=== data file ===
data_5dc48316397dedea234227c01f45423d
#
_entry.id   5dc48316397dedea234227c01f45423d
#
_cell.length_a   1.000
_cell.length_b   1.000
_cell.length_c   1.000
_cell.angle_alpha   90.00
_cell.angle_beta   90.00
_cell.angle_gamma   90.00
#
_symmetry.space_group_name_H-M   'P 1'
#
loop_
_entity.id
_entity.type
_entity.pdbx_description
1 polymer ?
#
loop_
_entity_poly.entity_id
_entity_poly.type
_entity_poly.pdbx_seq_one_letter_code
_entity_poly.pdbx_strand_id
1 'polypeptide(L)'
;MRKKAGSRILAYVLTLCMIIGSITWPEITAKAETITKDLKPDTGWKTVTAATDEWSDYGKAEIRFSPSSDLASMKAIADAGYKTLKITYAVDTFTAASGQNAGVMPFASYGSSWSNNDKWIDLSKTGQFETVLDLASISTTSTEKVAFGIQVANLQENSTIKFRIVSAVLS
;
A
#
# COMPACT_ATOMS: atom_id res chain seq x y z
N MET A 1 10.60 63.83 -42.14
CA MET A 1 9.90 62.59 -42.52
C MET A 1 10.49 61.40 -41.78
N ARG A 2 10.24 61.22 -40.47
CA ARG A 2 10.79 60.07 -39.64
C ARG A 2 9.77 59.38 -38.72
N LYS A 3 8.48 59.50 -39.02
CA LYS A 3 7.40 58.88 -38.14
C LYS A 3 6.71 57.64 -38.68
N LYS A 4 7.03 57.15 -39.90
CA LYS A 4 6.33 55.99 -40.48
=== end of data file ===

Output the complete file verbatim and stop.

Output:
data_5dc48316397dedea234227c01f45423d
#
_entry.id   5dc48316397dedea234227c01f45423d
#
_cell.length_a   1.000
_cell.length_b   1.000
_cell.length_c   1.000
_cell.angle_alpha   90.00
_cell.angle_beta   90.00
_cell.angle_gamma   90.00
#
_symmetry.space_group_name_H-M   'P 1'
#
loop_
_entity.id
_entity.type
_entity.pdbx_description
1 polymer ?
#
loop_
_entity_poly.entity_id
_entity_poly.type
_entity_poly.pdbx_seq_one_letter_code
_entity_poly.pdbx_strand_id
1 'polypeptide(L)'
;MRKKAGSRILAYVLTLCMIIGSITWPEITAKAETITKDLKPDTGWKTVTAATDEWSDYGKAEIRFSPSSDLASMKAIADAGYKTLKITYAVDTFTAASGQNAGVMPFASYGSSWSNNDKWIDLSKTGQFETVLDLASISTTSTEKVAFGIQVANLQENSTIKFRIVSAVLS
;
A
#
# COMPACT_ATOMS: atom_id res chain seq x y z
N MET A 1 10.60 63.83 -42.14
CA MET A 1 9.90 62.59 -42.52
C MET A 1 10.49 61.40 -41.78
N ARG A 2 10.24 61.22 -40.47
CA ARG A 2 10.79 60.07 -39.64
C ARG A 2 9.77 59.38 -38.72
N LYS A 3 8.48 59.50 -39.02
CA LYS A 3 7.40 58.88 -38.14
C LYS A 3 6.71 57.64 -38.68
N LYS A 4 7.03 57.15 -39.90
CA LYS A 4 6.33 55.99 -40.48